Indiana Daily Student

Bloomington restaurants expect a different fall with return of IU football

<p>Restaurants line Kirkwood Avenue on Sept. 12. Due to the IU football season being postponed, the street was mostly empty at what would be the start of IU&#x27;s game against Western Kentucky University.</p>

Restaurants line Kirkwood Avenue on Sept. 12. Due to the IU football season being postponed, the street was mostly empty at what would be the start of IU's game against Western Kentucky University.

Last month, the Big Ten announced it would be postponing football season, leaving Bloomington without IU football for the first time since 1890.

The city, fans and university communities were prepared for the reality of a football-free fall, until the Big Ten reversed course last week, announcing the return of football to campuses across the conference. 

Prior to the season returning, Bloomington businesses were expecting significant financial losses without football. Despite football’s return, without fans being allowed to attend games, these businesses will still experience some of those losses. 

“When the season resumes Oct. 24, spectators will not be allowed, so we can not expect the impact that the football season has traditionally had on tourism spending, ” said Yaël Ksander, City of Bloomington communications director, in an email. “Meantime, the city of Bloomington is implementing a number of measures to stimulate the downtown restaurant/retail economy, included expanded seating in the right of way, including several blocks of Kirkwood over the weekends and parklets in front of numerous restaurants and free 15-minute parking to facilitate easy take-out meal pickup.”

With a season back in place, many Bloomington businesses are expecting their crowds to pick back up with IU students and local IU football fans looking for a place to watch the game. With fans not allowed in the stadium, the market for restaurants and bars to watch the game at will be huge.

“During home game Saturdays, we’ll typically have a wait of 30-40 minutes or longer to get a table,” said Pete Mikolaitis, general manager at Nick’s English Hut. “Nick’s is very fortunate to have passionate IU fans, even during road games. We typically see good business with the building almost reaching capacity during the game. Most people are there to watch the game, but also enjoy the upbeat atmosphere among other die-hard IU fans.”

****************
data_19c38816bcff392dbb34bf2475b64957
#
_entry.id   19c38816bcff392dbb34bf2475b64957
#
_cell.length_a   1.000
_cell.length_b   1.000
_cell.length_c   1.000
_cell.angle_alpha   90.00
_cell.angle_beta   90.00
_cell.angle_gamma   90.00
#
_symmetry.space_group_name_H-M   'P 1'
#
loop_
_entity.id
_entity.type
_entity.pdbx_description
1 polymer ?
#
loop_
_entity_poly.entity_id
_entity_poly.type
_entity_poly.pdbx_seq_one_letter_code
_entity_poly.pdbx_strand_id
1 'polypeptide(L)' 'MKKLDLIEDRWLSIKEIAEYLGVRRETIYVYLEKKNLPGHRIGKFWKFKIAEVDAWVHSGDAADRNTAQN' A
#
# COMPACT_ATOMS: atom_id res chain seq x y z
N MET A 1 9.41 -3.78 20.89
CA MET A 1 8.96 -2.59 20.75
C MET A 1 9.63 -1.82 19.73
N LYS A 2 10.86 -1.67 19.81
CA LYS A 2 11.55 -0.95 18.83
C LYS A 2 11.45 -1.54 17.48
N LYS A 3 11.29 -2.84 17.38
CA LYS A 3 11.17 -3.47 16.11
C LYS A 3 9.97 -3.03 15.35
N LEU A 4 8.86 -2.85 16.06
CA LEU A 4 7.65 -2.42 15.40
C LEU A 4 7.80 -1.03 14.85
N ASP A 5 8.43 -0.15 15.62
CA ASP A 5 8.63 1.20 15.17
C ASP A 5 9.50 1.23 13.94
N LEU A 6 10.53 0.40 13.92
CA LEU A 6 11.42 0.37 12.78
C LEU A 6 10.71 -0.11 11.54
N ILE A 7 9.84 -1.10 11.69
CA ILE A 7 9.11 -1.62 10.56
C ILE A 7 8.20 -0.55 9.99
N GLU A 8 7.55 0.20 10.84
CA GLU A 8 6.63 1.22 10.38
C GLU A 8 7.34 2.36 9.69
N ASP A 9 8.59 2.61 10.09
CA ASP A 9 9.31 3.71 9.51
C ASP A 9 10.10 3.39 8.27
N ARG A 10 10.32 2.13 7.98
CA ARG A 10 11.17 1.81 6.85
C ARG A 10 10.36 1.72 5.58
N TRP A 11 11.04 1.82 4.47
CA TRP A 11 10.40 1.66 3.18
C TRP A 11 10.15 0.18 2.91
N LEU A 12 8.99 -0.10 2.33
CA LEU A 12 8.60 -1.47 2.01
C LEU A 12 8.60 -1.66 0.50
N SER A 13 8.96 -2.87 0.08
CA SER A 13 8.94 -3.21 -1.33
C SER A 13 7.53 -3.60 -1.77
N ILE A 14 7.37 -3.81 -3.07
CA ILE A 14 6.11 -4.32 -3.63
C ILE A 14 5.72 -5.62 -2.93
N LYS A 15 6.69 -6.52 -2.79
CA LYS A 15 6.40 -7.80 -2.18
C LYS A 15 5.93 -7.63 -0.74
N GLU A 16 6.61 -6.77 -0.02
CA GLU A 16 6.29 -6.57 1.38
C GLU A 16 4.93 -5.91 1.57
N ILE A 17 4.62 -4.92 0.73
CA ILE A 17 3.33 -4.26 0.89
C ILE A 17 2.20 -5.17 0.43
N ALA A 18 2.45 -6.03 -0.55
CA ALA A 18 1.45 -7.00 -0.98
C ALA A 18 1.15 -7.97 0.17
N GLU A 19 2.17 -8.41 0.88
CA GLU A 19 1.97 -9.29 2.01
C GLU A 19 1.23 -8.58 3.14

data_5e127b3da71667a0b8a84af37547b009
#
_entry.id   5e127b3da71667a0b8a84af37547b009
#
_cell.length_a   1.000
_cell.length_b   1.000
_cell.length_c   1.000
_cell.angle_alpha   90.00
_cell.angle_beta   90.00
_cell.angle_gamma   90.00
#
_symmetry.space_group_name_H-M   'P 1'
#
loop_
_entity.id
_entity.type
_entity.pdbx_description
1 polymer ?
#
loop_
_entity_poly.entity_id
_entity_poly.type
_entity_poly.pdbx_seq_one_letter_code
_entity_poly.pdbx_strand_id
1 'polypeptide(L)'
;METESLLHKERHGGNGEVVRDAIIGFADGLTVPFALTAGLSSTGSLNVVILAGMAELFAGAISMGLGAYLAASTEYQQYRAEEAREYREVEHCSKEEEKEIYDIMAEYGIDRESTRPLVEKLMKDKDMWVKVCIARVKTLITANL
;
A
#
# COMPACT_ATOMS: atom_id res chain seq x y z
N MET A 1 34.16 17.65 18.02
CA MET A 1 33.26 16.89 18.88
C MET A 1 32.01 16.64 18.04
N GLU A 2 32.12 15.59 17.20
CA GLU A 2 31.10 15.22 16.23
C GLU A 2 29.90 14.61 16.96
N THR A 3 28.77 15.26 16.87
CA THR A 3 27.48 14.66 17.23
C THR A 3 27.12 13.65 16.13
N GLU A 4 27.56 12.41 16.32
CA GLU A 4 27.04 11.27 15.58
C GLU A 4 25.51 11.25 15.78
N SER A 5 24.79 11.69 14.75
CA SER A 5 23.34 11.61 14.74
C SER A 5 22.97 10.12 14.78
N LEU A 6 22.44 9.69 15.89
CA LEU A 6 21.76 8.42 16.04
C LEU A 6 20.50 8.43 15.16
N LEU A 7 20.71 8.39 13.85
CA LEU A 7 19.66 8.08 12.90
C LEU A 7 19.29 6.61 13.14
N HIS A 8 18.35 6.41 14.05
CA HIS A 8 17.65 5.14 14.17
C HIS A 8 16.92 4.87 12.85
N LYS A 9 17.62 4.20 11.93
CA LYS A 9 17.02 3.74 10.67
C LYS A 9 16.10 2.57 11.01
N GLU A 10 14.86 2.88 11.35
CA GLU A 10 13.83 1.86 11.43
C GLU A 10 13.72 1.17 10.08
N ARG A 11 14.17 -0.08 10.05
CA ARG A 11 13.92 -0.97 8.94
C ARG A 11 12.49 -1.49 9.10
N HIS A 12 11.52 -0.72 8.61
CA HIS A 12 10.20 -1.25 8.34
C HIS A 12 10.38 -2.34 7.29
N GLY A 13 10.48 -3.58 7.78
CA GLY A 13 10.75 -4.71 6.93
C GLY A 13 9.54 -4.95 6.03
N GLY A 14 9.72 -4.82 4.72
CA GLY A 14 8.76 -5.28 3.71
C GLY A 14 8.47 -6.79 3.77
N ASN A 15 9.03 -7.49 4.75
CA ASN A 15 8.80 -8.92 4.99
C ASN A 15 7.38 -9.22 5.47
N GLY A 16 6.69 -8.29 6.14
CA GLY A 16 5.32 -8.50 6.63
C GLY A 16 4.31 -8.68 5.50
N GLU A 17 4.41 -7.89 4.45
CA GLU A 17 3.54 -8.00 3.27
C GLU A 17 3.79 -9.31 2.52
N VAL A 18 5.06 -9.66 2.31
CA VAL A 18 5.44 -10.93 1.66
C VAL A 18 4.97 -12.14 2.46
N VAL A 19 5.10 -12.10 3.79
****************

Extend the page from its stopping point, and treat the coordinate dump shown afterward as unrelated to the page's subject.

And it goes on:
While football brings a spike in business to Bloomington restaurants, that also means for hectic days for service workers.

”From a business perspective, football games are very tough on us,” said Ed Schwartzman, co-owner of BuffaLouie’s. “They put an enormous strain on our staff, equipment and store. The seven or eight home games each year are easily in our top ten days of the year in terms of revenue, and we desperately need that revenue to keep the lights on, but those eight days are eight days of insanity.”

However, not every local establishment has been around long enough to have the packed football crowds of other restaurants. 

While places like Nicks and BuffaLouies are viewed as Bloomington establishments, having been favorites of alumni since their college days at IU, newer restaurants are still trying to break onto the scene. Without fans this season, they may get their opportunity.  

“We are still young enough that we still don’t have a heavy following for people coming here for sporting events simply to watch,” said Martin Moore, Fat Dan’s Chicago Style Deli’s general manager. “Last year as we started to grow to our then peak, we started to have people come in to watch basketball and baseball games. I could theoretically see some of that growth continuing in the football season, especially if there are no fans in the stands and more people are looking for places to find a televised event.”

With the football season finally returning, many Bloomington restaurants will rely on the economic boost from football to help soften the financial losses from the COVID-19 pandemic. Businesses and the city are counting on locals and students to support the local economy.

“We hope that members of our community also step up to the extent they can afford to support our local restaurants and retail sector to help compensate for the loss of revenues these venues could expect during a normal fall season,” Ksander said.

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